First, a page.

My Favorite Moments in the Best Picture Nominees: Darkest Hour
This has become an annual tradition the day before the Oscars. In order move away all the subjectivity and negativity that happens when figuring out what should win and what’s going to win, I use the day before the ceremony to get away from all of that stuff and celebrate the films that are nominated for Best Picture.
We take this day to look at them as masterworks of cinema and not as films competing for a trophy. All of that other stuff — the analysis, the opinions — that’s all done with. Today, we take a minute, we stop, and we appreciate the films themselves. I count down my five favorite moments (or elements) of each of them.
When you take away all the awards, all the competition, and all the arbitrary decisions about what film is better than the others, what we’re left with is great cinema. That’s what we’re celebrating.
Our next nominee is Darkest Hour.
5. The train scene
I know a lot of people hate this scene. I know it couldn’t possibly have happened and that it’s merely a writer’s flourish. But that’s why I like it. I get it. I’d want to do the same thing. The most joy a writer can get, especially with something like this, is putting in that scene that, while probably untrue, could have happened. And you get to imagine how it would have played out, and you get to have fun with it. I love the scene.
4. The cinematography
This movie is gorgeous. Bruno Delbonnel is one of the best cinematographers working. His first big effort was Amélie, and then he did A Very Long Engagement, Across the Universe, Harry Potter and the Half-Blood Prince (quite possibly the best looking of all the Potter films), and Inside Llewyn Davis. He only seems to do one movie a year, but when he does, it’s stunning. He and Joe Wright were a match made in heaven. Wright is one of the more impressive visual directors working and Delbonnel is so great with lighting and composition. The way he shoots everyone in this movie (not just Churchill) is so beautiful. I could pick out about forty shots just like this one that are absolutely stunning. I feel like the look of the film is one of the more overlooked aspects of it.
3. The King
Ben Mendelsohn had a tall order. He had to play the role that Colin Firth won an Oscar for not too long ago. And he had enough screen time to make it more than just a negligible thing. And he really surprised me. It’s quite good work. He doesn’t make the speech impediment as pronounced as Firth did, and he does a lot of subtle things with the performance. I often like to find overlooked or thankless roles that impressed me in films, and this is one of the biggest ones of the year, in my mind. He had to act opposite Gary Oldman as Churchill. That is not easy. And he does it with grace and dignity and actually makes you not think about the performance that you’d so obviously want to compare his to.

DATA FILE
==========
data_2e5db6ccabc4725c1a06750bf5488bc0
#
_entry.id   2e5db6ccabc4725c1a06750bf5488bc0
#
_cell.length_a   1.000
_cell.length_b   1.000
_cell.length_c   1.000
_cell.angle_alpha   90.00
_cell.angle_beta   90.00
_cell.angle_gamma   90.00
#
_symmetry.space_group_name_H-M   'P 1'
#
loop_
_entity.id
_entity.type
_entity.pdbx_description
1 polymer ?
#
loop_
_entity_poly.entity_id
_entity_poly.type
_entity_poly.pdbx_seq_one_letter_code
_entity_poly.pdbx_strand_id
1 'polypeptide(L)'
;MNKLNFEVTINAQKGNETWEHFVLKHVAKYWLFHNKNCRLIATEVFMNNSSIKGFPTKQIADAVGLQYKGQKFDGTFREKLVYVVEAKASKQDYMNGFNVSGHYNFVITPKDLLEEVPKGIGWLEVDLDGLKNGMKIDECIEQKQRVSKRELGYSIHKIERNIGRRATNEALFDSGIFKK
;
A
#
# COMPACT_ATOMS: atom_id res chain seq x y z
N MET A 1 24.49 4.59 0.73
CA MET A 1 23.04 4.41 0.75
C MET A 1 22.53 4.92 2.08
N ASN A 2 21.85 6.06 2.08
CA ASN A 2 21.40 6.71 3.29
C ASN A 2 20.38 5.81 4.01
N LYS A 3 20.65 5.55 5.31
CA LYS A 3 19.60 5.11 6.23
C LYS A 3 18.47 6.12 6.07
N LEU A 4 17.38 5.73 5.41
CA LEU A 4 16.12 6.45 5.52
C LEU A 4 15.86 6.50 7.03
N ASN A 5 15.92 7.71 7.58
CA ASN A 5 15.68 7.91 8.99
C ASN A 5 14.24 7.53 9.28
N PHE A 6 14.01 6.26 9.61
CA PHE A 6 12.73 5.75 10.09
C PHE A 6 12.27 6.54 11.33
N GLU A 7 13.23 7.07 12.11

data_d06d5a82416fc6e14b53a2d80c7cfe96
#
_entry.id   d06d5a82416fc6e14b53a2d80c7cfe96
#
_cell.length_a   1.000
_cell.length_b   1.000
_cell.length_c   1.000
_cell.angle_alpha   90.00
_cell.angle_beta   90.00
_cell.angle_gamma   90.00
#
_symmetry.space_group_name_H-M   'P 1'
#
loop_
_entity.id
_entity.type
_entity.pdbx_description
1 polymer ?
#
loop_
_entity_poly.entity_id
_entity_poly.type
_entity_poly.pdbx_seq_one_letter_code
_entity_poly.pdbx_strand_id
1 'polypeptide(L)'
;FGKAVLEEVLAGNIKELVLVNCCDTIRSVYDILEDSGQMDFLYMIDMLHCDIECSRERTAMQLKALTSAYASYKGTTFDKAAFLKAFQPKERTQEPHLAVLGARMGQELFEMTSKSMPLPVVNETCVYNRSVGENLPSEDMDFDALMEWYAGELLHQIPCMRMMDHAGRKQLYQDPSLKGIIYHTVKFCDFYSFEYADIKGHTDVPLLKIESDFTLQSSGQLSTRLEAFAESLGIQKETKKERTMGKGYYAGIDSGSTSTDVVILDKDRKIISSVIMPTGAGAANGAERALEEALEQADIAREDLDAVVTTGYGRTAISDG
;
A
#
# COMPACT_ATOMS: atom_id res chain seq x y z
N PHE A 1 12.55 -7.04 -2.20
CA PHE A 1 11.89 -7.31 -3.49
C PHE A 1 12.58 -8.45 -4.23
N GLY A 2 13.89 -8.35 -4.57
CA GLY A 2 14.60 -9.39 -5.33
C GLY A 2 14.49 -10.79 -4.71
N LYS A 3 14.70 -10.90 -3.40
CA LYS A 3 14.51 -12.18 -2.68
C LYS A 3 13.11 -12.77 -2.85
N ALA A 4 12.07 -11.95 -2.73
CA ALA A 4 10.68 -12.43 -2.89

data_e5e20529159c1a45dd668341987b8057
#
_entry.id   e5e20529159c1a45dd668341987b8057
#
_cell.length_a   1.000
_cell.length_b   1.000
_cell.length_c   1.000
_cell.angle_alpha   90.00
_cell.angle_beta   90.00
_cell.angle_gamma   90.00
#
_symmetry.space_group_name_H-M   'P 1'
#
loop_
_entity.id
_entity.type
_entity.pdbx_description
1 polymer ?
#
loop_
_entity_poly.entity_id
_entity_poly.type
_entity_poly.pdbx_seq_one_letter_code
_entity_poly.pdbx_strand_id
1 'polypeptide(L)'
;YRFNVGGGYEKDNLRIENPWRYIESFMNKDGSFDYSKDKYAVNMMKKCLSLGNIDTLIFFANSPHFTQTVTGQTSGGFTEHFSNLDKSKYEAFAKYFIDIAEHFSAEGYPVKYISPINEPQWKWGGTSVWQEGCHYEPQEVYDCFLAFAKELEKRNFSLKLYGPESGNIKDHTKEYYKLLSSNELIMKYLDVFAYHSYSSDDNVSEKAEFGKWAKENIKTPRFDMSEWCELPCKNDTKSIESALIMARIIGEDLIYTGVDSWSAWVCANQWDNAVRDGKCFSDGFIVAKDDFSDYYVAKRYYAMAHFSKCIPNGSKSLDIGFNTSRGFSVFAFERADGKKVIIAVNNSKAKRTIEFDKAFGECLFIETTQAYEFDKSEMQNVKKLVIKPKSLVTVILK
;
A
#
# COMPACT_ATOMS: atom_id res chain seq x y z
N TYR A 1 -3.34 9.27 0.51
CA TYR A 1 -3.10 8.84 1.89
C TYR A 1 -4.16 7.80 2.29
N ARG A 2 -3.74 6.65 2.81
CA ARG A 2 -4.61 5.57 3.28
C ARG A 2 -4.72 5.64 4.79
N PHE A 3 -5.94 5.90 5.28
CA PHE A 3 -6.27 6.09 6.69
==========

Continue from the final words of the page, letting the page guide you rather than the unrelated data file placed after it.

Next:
2. The call with FDR
I love this scene. It’s so great. Aside from the way it’s shot, I just love the setting — that little isolated booth where he can make an international call. Plus, it shows the actual isolation of the country, as Churchill is hoping to get U.S. help, only to realize he’s completely on his own. And then, he picks up his boots and comes up with a plan. I love that they don’t linger on this moment any longer than they have to. They let it happen, and then Churchill simply moves on and finds a way to get his boys him (right after this scene, he gets the idea for the civilian boats to go evacuate Dunkirk). I just really liked this moment a lot.
1. Gary fucking Oldman
What else could it be? The minute we heard Gary Oldman as Churchill, we were in. And then once we saw the photo, we knew it would be something special. But man, did he deliver the goods. He usually delivers the goods, but he takes his game to another level here. He really transforms himself in to Churchill with this one. And it shows you just how great of an actor he is. It used to be that he was this great, underappreciated character actor, then it became “great actor,” though we’d only ever see him in franchises or these throwaway horror movies and thrillers. So finally, between Tinker Tailor and this, he gets the kind of role that shows you how great he is. And I’m glad he’s about to get his due for it.
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